Reading Between the Pines: Why technology isn’t the answer to everything
By Stacie Chadwick
I’m a planner. A doer. I make lists so I can check things off, and then add what I’ve already finished just so I can check those tasks off too. I’m purposeful and economical – looking ahead to make sure I’m walking the fastest route from point A to B and managing the odds of slipping along the way. Simply put, being productive makes me happy.
I’m also a connector and a facilitator. I love people, and spending time with friends, family, clients and colleagues makes me happy too.
I have two distinct sides of my brain, and lately they’ve been getting along about as well as my bathroom-sharing 15 and 17 year-old daughters, which is to say, not so much.
Life is busy. And distracting. It’s easy to start 14 different tasks and often hard to finish just one. For me, the “get it done” part of my mind has overpowered my “get together” side. Technology, specifically my ability to text, is inhibiting my propensity to truly connect with the people I’m trying to reach.
Don’t get me wrong, texting has tons of positives. It’s efficient, multi-functional, and a great way for me to tell my kids to clean their rooms without straining my vocal cords. But it can also be impersonal, controversial (who hasn’t ripped off something in writing that you’d never say in person?) and somewhat inert.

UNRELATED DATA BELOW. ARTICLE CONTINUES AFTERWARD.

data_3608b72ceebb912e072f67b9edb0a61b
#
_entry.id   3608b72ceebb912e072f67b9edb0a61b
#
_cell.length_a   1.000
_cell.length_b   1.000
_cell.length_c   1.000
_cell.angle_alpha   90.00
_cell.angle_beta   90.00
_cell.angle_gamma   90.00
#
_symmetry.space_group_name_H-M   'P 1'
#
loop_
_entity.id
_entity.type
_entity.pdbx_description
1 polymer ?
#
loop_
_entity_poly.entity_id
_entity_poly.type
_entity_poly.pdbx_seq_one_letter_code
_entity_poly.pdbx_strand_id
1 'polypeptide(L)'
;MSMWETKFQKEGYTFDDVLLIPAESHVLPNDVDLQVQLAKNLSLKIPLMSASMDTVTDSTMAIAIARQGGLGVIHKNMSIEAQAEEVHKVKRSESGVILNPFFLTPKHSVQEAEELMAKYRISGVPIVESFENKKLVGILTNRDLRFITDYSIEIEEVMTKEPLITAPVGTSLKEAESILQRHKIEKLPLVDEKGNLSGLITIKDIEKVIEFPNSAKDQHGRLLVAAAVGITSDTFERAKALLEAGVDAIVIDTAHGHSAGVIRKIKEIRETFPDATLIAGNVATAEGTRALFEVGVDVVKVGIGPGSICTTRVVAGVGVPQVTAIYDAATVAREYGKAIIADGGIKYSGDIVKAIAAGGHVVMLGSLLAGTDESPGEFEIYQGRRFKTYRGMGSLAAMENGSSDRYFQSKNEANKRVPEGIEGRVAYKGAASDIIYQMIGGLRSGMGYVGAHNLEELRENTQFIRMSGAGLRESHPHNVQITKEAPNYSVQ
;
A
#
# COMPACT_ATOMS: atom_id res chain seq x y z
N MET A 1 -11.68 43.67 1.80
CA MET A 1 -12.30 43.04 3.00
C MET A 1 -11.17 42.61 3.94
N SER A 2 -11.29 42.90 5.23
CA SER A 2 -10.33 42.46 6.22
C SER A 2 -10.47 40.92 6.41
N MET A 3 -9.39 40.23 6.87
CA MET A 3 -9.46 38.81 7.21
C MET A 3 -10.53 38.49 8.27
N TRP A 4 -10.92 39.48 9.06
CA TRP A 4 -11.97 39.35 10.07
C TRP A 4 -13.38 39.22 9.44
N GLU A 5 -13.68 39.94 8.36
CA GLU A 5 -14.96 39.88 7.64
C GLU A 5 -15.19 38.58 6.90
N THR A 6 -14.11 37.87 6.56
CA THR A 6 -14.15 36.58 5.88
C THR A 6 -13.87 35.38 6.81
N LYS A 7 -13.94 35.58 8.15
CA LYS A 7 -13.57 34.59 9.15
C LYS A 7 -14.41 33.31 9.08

Recently, instead of texting my typical “exploding birthday cake due to excessive candle weight” meme to a college friend, I called instead. It had been years since we’d talked, and our conversation told me that I hadn’t been picking the phone up enough. I’d missed important events in her life, some great and others not, but all relevant to our relationship.
That single conversation had a huge effect on my perspective. It shifted the power struggle in my mind, and the people part is increasingly encroaching on the production side. From now on, I’m picking up the phone more and texting less. Spoken words, quiet tears and shared laughter are powerful reminders of why we’re all here in the first place. So the next time you see my smiling face pop up on your screen I hope you answer, because I’m calling to connect.